Is there any way to avoid this Black Hole? Lets go back to our auction. What would happen if we created another 45 coins and distributed them so that every buyer could afford a goat at 50 coins? The buyer would get his asking price of 50 coins per goat. And they are all exactly the same so this must be right. Every buyer would get a goat.

But wouldn’t creating this money result in inflation? The money supply would expand by:

45/500 or 9%

This would equate to a nominal drop in value of the money available to approx 92% of its previous value. Not a real drop in value mind you; you still get your perfectly healthy goat!

But just for the sake of it lets work through the effects.

This table shows a comparison of the amount of money owned before and after the ‘loss’ due to the creation of 45 extra coins. Every owner experiences some loss, but the loss is less, the less you originally owned.

This table shows the ‘loss’ after it has been adjusted to show the effect of the new 45 coins being distributed among the ten farmers. In all but the case of the richest farmer the ‘loss’ is mitigated by the distribution of the coins. For a majority of the farmers there is a net gain.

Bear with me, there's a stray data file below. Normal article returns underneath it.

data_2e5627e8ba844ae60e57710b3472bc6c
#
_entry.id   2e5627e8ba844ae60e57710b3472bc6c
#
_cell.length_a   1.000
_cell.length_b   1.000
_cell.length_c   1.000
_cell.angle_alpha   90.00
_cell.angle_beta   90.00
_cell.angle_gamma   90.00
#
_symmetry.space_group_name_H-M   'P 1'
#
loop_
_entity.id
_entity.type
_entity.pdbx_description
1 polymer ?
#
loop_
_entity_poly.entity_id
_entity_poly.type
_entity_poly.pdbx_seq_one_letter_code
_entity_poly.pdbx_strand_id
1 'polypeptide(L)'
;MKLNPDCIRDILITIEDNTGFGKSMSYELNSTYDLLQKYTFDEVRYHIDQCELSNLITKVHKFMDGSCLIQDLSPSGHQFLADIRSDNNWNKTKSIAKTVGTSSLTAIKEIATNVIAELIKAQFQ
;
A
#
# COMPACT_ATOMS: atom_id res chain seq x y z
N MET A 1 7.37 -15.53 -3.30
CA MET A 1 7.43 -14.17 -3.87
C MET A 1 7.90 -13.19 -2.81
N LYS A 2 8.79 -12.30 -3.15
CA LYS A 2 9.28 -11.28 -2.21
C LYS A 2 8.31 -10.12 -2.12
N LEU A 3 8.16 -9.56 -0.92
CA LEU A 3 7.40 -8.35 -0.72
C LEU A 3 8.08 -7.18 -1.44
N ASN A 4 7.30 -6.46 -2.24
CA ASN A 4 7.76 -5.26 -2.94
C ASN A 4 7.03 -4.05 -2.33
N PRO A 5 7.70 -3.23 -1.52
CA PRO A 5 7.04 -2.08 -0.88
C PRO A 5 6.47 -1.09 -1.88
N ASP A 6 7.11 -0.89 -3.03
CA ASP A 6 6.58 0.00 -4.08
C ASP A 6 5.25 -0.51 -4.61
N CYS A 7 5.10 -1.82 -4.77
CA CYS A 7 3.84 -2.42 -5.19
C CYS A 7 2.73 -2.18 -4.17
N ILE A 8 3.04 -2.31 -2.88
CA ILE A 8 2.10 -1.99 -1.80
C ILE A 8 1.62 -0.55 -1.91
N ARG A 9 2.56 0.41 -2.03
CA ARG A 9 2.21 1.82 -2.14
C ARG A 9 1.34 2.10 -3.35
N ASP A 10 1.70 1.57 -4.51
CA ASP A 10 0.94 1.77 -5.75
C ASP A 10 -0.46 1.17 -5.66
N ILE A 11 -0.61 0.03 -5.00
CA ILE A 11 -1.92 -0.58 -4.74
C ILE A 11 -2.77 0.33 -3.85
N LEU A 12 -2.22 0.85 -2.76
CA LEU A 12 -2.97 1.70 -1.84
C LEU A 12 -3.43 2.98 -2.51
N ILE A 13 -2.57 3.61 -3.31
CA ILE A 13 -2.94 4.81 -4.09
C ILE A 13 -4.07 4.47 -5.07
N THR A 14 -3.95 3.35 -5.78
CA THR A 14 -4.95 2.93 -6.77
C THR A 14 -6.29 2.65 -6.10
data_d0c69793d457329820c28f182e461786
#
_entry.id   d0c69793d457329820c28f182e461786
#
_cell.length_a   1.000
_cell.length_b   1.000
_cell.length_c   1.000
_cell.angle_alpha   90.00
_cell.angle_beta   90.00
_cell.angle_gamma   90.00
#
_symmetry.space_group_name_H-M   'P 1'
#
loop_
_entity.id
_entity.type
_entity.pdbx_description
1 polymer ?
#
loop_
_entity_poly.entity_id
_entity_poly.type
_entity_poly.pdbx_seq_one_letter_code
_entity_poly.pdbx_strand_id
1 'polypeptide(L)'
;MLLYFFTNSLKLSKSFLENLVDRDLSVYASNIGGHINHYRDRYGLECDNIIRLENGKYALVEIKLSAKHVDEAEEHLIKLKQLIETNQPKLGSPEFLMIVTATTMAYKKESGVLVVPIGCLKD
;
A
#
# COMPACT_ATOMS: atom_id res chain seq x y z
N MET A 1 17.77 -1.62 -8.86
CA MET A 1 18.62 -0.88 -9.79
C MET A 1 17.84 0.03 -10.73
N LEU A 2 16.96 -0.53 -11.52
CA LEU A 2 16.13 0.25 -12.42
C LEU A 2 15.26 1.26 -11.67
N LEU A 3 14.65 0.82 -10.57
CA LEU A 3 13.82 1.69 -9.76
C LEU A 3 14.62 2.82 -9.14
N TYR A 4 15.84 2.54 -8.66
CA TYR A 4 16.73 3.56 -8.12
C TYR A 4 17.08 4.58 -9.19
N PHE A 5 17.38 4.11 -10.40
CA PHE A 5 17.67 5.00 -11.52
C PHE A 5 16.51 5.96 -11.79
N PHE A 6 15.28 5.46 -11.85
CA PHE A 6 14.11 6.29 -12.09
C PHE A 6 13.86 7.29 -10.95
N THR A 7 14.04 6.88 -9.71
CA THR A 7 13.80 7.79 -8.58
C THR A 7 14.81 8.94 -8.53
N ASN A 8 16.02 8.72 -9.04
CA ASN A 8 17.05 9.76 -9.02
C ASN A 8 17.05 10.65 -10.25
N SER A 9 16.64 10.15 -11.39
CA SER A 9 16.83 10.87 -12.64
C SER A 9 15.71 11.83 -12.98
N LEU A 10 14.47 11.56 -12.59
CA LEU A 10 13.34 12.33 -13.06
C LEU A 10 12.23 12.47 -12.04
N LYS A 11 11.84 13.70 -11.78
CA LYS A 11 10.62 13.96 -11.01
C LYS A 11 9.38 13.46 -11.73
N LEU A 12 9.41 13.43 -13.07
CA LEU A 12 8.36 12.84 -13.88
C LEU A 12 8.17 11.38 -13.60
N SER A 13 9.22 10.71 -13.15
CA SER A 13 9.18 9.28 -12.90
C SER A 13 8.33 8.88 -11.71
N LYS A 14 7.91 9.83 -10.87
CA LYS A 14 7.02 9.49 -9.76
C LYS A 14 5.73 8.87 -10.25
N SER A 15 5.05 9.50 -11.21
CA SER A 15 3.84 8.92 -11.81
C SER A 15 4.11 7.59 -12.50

This table shows the actual loss that results from coin creation in comparison to the loss that occurs from deflation and falling prices. In every case the loss from coin creation is less than would occur from deflation. Even the farmer who gains the least from coin creation cuts his losses in half.

So everyone is a winner then (or at least not a loser) well, sort of.. the real revelation is in the fortunes of the original seller of goats.

In the deflationary scenario he ended up able to afford another goat with four coins to spare- effectively an 11 % increase. That is all gone under the coin creation scenario. Now he has 500 coins, just as he should have. If he wants to buy a goat the price is 50 coins, same as it is for everyone else. Just as it should be.

*Every time a commodity is sold at a progressively cheaper price the value of ALL similar commodities falls by that amount and that value is transferred from commodities to money. And prices will always fall where money supply is restricted.*

* Imagine this on a scale of millions of sellers and purchasers….*

* *

*This is what Monetarism is by definition, a restriction on the supply of money….*